Quote:
A speed limit will not make you safe. It will make me in my power boat safer as overtaking speeds of visible boats will be reduced. The reduction in speed ratio between a power boat going 65 or 45 and a kayak going 4mph will have little or no impact as you are to small on open water to see from any great distance.
Speed has a major impact – here’s why: A boat going 45mph covers 66 feet every second. At 70mph it covers 102.7 feet per second. If a boat is 300 feet away from me and heading directly at me, it takes the 45mph boat 4.6 seconds to reach me. At 70 mph, the boat will reach me in just 2.8 seconds. At a speed of 45 mph, the operator will have nearly twice the amount of time to see and avoid me - and I have nearly twice as much time to try to paddle out of the way.

Quote:
Remember that when you post a speed limit, you are lumping all boaters together with Capt. Bonehead.
We need a speed limit for several reasons. Boats on the lake have been steadily increasing is size and speed - and even PWC are getting faster every year. In my opinion, a 45/25 speed limit is too fast – I would rather see a 40/15 limit, but 45/25 will be safer than what we have now, and seems like a fair compromise.
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Old 01-28-2008, 12:13 AM   #181
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Originally Posted by Evenstar View Post
Speed has a major impact – here’s why: A boat going 45mph covers 66 feet every second. At 70mph it covers 102.7 feet per second. If a boat is 300 feet away from me and heading directly at me, it takes the 45mph boat 4.6 seconds to reach me. At 70 mph, the boat will reach me in just 2.8 seconds. At a speed of 45 mph, the operator will have nearly twice the amount of time to see and avoid me - and I have nearly twice as much time to try to paddle out of the way.
4.6 - 2.8 = 1.8 seconds, as in one Mississippi, two Mississippi, splat!!!

So, besides soil yourself, what exactly do you plan to do in 1.8 seconds to save your life, that is?
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Old 01-28-2008, 09:59 AM   #182
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"...It has been my experience that anyone who is paying attention and is traveling at a reasonable speed seems to be able to spot us pretty easily..."
Sometimes, "pretty easily" isn't attention-enough:



Quote:
Originally Posted by ITD
"...I spend most of the summer on the lake and only occasionally see a boat going over 45 mph..."
Hey...something I can agree with!

However, one violator that I reported to the MPs was going somewhere between double and triple that number. The [strike] captain [/strike] driver turned out to be a VERY wealthy Tuftonboro neighbor.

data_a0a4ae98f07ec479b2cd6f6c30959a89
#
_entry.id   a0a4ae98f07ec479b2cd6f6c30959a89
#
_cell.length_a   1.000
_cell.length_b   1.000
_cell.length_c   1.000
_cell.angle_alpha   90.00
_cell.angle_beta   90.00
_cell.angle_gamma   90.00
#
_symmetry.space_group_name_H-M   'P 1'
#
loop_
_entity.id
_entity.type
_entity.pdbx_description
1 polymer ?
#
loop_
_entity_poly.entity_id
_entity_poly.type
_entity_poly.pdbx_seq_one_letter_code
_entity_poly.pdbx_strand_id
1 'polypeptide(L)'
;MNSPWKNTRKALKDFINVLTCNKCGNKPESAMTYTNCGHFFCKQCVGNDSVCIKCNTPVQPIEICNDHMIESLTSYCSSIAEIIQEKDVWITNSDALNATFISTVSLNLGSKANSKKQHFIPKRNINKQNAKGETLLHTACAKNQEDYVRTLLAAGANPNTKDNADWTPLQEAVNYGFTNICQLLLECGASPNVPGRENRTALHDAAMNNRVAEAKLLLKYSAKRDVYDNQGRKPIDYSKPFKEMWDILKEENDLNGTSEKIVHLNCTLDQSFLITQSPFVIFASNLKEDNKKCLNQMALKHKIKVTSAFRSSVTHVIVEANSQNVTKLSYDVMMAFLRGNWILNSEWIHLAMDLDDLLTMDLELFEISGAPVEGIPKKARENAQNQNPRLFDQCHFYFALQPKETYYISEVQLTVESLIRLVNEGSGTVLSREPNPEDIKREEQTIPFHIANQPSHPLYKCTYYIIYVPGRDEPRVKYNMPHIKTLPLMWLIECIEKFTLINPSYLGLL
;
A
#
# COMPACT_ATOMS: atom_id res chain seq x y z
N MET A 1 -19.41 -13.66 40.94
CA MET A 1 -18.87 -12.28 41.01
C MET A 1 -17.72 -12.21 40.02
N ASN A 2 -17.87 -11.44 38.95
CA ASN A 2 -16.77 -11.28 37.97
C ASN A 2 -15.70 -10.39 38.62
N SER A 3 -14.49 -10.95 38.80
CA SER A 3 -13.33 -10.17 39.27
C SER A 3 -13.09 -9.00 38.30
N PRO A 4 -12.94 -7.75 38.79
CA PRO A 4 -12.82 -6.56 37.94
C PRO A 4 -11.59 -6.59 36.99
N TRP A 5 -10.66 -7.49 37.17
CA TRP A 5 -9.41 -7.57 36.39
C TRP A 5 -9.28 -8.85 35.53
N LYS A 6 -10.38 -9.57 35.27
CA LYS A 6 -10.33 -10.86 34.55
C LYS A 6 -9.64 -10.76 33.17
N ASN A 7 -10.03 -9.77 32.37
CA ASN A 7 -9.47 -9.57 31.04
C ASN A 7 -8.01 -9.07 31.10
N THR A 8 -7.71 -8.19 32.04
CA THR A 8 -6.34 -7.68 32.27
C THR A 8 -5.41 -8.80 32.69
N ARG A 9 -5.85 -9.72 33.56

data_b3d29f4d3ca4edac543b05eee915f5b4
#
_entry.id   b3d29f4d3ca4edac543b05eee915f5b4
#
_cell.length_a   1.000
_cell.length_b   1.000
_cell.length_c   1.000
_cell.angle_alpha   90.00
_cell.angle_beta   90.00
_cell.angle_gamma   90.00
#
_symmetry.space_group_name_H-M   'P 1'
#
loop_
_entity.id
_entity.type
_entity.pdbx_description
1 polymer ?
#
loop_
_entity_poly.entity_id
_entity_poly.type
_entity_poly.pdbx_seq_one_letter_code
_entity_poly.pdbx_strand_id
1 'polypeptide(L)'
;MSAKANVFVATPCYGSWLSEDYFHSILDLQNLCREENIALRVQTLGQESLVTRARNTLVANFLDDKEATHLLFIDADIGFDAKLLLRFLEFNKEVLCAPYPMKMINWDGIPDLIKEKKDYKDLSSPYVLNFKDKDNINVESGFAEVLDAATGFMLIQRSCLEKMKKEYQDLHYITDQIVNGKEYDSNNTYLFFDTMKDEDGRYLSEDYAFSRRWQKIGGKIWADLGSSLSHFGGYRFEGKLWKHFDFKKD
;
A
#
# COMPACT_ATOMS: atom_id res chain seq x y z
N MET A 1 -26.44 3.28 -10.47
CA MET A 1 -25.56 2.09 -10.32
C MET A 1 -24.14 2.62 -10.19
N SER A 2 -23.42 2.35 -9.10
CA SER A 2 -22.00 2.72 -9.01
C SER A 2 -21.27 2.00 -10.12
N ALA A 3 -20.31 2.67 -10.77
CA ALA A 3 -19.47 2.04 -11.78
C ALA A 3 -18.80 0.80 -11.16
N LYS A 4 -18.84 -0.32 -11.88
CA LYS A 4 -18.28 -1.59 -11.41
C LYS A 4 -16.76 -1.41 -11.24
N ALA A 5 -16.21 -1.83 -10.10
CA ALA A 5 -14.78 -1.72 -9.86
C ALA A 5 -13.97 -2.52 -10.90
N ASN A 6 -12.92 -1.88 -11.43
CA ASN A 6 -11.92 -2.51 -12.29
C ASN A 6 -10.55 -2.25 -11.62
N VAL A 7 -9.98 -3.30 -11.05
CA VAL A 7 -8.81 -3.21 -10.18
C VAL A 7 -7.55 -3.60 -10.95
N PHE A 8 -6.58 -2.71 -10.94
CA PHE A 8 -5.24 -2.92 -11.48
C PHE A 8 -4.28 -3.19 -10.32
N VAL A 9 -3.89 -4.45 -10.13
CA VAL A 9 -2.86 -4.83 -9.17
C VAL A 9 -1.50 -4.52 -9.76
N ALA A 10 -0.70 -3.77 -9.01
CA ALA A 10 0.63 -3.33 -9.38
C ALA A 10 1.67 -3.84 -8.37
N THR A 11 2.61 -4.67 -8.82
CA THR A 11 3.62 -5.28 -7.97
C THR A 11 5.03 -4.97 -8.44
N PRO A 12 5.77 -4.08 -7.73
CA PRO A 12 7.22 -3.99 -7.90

Another [strike] captain[/strike] driver makes gas trips two/three times a day and goes past me at about 60-MPH.

He's really easy to spot because he always trails his stern docking line—and leaves his boarding ladder down!

Quote:
Originally Posted by bilproject View Post
"...analogy on the interstate..."
...is irrelevent: everybody on Interstates is going in the same direction.

Quote:
Originally Posted by bilproject View Post
"...Someone will want to see how fast they can go down the broads..."
With the ocean only an hour away?

Quote:
Originally Posted by GWC... View Post
"...After all, this is a family oriented Forum..."
You're not being treated "like family"?

Quote:
Originally Posted by GWC... View Post
"...So, besides soil yourself, what exactly do you plan to do in 1.8 seconds to save your life, that is...?"
As one who has had to paddle from a speedboat myself, that seems like enough time to leave about half a kayak behind, say, in Moultonboro's moonlit waters.

Quote:
Originally Posted by GWC... View Post
2 miles x 1 mile = 2 sq miles
(2 miles + 1 + 1) x (1 mile + 1 + 1) = 12 sq miles
What happened to the other 60 sq miles of the Lake?
Not good enough for you? Great! Then there is no need for a speed limit on the 60 sq miles of the Lake that you prefer not to use.
First, consider the Lake's static and dynamic environment:

Static:
Red-pencil the Graveyard, the Witches, Middle Ground Shoals, all other shoal waters: add No-Wake-Zones, a 150' border around all mainland shorelines, a 150' border around all 253 islands, and the lake shrinks—a lot.

Dynamic:
Subtract each speeder's Acres/Second coefficient and "Safe Passage" margins, and there's not much left of the lake to enable reckless speeds.

Quote:
Originally Posted by Bear Islander View Post
"...Yeah... I hate speed...!"
Include me: my avocation for 24 years is in-car racecar driving instructor.